Report for 2018
A DECADE OF MINISTRY
When Manna Gum began in 2009 it was truly an experiment in faith. The idea of asking people to support a ministry that did not feed the homeless, build toilets overseas, plant trees or conduct advocacy campaigns, but rather asked people to reconsider their material lives, seemed a little outrageous and somewhat uncertain. In that year, world governments were dealing with the fallout of the Global Food Crisis and the Global Financial Crisis, the Millienium Drought came to a climax in the Black Saturday Bushfires, and the Copenhagen Climate Summit collapsed in disarray. Manna Gum’s message of reclaiming a biblical perspective of human economy seemed urgent then, and ten years on, that sense is not much diminished.
By the grace of God and the generosity of his people, Manna Gum has been granted ten years in which we have begun to develop and spread this message. We owe a great debt of gratitude to all those who have supported this ministry in various ways. The work has only just begun and we pray that we will be granted ten more years, if God wills it.
OUR WORK FOR 2018
On a personal note (for Jonathan), 2018 was a bit of an annus horribilis. The first half of the year was dominated by a back problem that severely limited my work. It improved somewhat for the second half of the year but has continued to be a bit of a pain in the annus. The second half of the year was marred by my mum’s diagnosis with bowel cancer and subsequent treatment, while others in our local community here in Long Gully have had to bear even greater burdens and challenges. But by the grace of God we are still walking, and light and life continue to break through.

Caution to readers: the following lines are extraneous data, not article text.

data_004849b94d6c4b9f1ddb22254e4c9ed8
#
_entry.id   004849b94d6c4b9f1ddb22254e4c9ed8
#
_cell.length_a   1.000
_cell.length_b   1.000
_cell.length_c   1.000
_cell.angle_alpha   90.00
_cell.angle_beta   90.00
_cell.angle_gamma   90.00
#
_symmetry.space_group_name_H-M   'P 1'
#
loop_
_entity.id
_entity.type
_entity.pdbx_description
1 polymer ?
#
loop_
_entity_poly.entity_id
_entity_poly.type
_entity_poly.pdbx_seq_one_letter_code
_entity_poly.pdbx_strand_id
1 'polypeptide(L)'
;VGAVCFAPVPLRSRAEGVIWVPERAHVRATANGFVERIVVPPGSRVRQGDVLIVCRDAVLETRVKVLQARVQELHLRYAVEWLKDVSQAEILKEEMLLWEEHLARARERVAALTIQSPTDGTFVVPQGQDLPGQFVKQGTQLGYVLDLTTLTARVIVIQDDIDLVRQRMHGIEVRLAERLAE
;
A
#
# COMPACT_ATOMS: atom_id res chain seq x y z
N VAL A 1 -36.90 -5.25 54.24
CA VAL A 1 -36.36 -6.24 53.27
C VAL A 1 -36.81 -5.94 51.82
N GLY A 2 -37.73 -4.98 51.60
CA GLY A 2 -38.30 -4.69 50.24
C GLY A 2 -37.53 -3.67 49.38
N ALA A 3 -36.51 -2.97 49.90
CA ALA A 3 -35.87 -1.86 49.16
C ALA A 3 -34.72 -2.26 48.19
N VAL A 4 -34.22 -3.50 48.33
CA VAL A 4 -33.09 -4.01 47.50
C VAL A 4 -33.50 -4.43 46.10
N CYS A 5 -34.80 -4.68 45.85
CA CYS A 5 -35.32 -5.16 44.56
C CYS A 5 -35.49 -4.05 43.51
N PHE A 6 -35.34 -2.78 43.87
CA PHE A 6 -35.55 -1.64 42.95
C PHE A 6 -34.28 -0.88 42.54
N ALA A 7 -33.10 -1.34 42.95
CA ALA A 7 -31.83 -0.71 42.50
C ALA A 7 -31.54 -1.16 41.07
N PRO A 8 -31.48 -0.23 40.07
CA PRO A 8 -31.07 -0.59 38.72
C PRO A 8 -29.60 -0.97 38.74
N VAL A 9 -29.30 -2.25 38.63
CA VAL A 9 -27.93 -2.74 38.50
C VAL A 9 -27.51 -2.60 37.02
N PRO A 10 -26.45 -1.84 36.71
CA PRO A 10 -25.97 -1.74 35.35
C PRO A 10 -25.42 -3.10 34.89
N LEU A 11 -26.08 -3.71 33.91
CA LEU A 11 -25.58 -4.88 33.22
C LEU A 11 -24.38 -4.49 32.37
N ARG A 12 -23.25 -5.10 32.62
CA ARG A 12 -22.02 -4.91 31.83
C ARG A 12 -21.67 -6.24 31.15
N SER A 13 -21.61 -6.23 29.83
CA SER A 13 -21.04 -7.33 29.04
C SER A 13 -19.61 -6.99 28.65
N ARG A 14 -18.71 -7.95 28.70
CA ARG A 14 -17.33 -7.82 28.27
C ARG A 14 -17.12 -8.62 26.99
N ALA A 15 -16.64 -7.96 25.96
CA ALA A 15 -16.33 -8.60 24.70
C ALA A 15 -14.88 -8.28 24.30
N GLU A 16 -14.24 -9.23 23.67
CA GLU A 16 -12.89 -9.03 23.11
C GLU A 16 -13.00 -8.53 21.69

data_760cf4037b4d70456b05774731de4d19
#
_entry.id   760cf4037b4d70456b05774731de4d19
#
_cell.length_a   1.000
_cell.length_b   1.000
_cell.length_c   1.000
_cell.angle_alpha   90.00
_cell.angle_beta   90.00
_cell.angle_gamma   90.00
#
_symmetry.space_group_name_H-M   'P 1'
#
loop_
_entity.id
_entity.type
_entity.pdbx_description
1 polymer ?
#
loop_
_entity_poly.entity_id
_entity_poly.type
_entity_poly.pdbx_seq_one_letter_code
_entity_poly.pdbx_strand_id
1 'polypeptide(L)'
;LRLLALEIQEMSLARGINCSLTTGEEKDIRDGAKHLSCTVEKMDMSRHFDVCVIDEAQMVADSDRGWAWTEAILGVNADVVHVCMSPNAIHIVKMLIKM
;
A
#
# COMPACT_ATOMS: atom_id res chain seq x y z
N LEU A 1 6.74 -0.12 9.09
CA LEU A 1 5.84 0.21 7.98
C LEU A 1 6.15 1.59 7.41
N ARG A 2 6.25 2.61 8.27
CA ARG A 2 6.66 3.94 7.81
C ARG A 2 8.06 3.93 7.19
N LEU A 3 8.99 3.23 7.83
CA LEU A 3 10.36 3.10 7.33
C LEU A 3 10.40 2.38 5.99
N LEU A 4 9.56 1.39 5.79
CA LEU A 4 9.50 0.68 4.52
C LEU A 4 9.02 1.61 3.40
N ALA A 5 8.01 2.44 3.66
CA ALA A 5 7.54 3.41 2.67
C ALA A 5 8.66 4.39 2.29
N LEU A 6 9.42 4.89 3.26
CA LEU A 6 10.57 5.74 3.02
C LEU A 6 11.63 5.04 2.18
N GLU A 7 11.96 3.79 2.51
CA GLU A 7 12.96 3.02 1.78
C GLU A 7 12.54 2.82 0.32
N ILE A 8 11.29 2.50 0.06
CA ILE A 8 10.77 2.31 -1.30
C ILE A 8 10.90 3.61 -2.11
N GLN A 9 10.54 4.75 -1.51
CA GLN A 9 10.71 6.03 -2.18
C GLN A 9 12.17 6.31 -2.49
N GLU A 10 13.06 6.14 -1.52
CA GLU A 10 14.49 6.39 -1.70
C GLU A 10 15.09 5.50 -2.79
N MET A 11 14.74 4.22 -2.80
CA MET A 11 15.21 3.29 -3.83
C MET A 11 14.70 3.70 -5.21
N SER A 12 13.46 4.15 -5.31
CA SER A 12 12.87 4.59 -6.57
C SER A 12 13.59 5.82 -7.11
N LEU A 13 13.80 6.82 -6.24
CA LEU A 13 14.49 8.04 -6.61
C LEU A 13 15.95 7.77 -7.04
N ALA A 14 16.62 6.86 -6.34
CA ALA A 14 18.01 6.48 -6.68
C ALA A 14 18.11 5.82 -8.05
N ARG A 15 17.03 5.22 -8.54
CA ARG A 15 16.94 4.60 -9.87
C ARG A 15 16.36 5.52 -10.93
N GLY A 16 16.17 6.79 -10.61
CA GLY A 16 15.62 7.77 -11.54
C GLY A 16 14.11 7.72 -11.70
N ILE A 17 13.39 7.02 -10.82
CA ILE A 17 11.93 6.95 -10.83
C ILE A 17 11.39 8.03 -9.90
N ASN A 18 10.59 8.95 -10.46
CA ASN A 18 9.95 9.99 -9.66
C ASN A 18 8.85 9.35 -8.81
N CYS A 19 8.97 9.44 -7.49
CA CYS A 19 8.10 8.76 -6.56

The work of Manna Gum managed to limp on over the year, and even brought some new a blessings. 2019 is promising some exciting prospects and there is a hint that the wind may be in the west.
Manna Matters Newsletter
This continues to be Manna Gum’s flagship for communicating its message and comes out three times a year, going out free-of-charge to almost 700 people. It is a modest little publication, but feedback continues to testify that it offers something important that is largelgy missing in the Christian world: an ongoing reflection on the the theological, analytical and practical challenges of living out Christian faith and witness in the context of a crazy and destructive global economy.
One of the joys of this publication is compiling and documenting stories of the positive and significant ventures in alternative economy that real-life, ordinary people are pursuing. In 2018 Manna Matters included features on Green Collect in Footscray, Melbourne; Kokonut Pacific, based in Canberra and operating in the Pacific; and The Farm Next Door in Norlane, Geelong. If you know of stories that really should be told, please get in touch.This year also saw, amongst other things, the concluding articles in my 6-part series on ‘Christianity versus Capitalism’, and more contributions from Dave Fagg on the church, poverty and the poor in Australia. Check the website for these and all back editions of Manna Matters.
Home Economy Weekends